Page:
A cat sits in the last shaft of dying afternoon sun. It is the embodiment of bliss; warm tawny pointed ears, sleek, squinty eyes sliding their way open and shut. This sense of peace is something all humans seek, and feel in isolated moments. One of those isolated moments: the feeling when as a writer you put a word in the right place to express an idea, or the sense of completeness when you finish writing something that you know is you.
We can learn a lot from cats.
When not sleeping, a cat is curiosity unrestrained. There is a childlike quality of wonder in every new event, object or person that enters their life. The event, object or person is there to be explored, explained, purely for their own entertainment and peace of mind. Open a clothes drawer – a cat will climb inside, often casting out the contents with quick movements of paw and claw, until there is a pile of garments on the carpet, and the cat has a better understanding in its own mind of the constraints of the place it is exploring.
A writer does this too.
A child does this too. The differences between a cat, a writer and a child, is marginal.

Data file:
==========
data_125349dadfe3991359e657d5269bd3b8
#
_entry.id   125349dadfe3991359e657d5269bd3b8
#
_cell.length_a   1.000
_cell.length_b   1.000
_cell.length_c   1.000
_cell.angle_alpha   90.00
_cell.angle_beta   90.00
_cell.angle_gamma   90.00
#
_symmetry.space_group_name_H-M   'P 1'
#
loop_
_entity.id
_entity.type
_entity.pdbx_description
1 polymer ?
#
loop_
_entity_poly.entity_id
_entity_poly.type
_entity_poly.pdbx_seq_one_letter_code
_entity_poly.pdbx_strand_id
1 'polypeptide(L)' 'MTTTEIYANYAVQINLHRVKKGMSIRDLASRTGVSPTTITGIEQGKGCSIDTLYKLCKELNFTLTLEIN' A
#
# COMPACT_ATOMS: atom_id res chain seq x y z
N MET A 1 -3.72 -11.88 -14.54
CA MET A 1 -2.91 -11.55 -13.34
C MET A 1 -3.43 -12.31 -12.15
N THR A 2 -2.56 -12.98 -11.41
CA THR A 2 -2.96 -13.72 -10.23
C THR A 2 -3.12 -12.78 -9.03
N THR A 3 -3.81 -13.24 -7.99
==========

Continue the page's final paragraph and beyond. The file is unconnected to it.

Often when I sit down to write, there is a cat perched on me, or not far away. Perhaps the softness of their fur, the gentle, interminable purring is my comfort blanket. Perhaps this goes back to childhood. There has always been a cat in my life, but I can’t say the same for a person. I feel creativity in their character and in their presence.
At 3am when sleep alludes, when memories are sharp razor blades or simply when inspiration strikes, I wake and go downstairs to a glass desk. The windows are frosted with winter condensation, humans pass with drunken calls on the street below, and it is not too long before a cat sits beside me on the desk, like a proud, bronze, Egyptian effigy.
Where do ideas come from? I don’t know, yet sometimes I wonder if I am not dictating the thoughts of the curious, inquisitive feline beside me. I like this. I hope this is where ideas come from.